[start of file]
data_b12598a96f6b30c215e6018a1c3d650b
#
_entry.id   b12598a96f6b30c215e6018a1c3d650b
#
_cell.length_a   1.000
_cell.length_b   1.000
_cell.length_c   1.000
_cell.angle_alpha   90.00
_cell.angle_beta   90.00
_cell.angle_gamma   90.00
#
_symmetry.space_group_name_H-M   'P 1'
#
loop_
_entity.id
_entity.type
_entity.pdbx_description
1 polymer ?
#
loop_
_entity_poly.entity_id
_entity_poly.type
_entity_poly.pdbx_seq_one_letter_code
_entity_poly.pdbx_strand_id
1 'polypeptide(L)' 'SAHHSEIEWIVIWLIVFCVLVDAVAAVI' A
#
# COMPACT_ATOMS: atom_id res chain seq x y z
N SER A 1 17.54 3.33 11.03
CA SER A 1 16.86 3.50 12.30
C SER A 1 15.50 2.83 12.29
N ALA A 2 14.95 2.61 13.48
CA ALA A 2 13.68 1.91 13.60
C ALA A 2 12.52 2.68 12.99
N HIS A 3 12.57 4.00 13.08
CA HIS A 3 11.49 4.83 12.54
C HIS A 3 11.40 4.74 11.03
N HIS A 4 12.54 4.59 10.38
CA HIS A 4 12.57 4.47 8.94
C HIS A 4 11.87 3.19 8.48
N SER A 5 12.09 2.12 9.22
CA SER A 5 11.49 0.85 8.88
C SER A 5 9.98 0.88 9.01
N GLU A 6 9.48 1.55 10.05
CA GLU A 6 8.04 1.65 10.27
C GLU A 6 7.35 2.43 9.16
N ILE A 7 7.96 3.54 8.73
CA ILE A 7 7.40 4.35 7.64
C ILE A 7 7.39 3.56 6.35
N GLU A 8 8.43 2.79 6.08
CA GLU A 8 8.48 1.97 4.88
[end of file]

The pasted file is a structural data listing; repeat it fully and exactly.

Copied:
data_b12598a96f6b30c215e6018a1c3d650b
#
_entry.id   b12598a96f6b30c215e6018a1c3d650b
#
_cell.length_a   1.000
_cell.length_b   1.000
_cell.length_c   1.000
_cell.angle_alpha   90.00
_cell.angle_beta   90.00
_cell.angle_gamma   90.00
#
_symmetry.space_group_name_H-M   'P 1'
#
loop_
_entity.id
_entity.type
_entity.pdbx_description
1 polymer ?
#
loop_
_entity_poly.entity_id
_entity_poly.type
_entity_poly.pdbx_seq_one_letter_code
_entity_poly.pdbx_strand_id
1 'polypeptide(L)' 'SAHHSEIEWIVIWLIVFCVLVDAVAAVI' A
#
# COMPACT_ATOMS: atom_id res chain seq x y z
N SER A 1 17.54 3.33 11.03
CA SER A 1 16.86 3.50 12.30
C SER A 1 15.50 2.83 12.29
N ALA A 2 14.95 2.61 13.48
CA ALA A 2 13.68 1.91 13.60
C ALA A 2 12.52 2.68 12.99
N HIS A 3 12.57 4.00 13.08
CA HIS A 3 11.49 4.83 12.54
C HIS A 3 11.40 4.74 11.03
N HIS A 4 12.54 4.59 10.38
CA HIS A 4 12.57 4.47 8.94
C HIS A 4 11.87 3.19 8.48
N SER A 5 12.09 2.12 9.22
CA SER A 5 11.49 0.85 8.88
C SER A 5 9.98 0.88 9.01
N GLU A 6 9.48 1.55 10.05
CA GLU A 6 8.04 1.65 10.27
C GLU A 6 7.35 2.43 9.16
N ILE A 7 7.96 3.54 8.73
CA ILE A 7 7.40 4.35 7.64
C ILE A 7 7.39 3.56 6.35
N GLU A 8 8.43 2.79 6.08
CA GLU A 8 8.48 1.97 4.88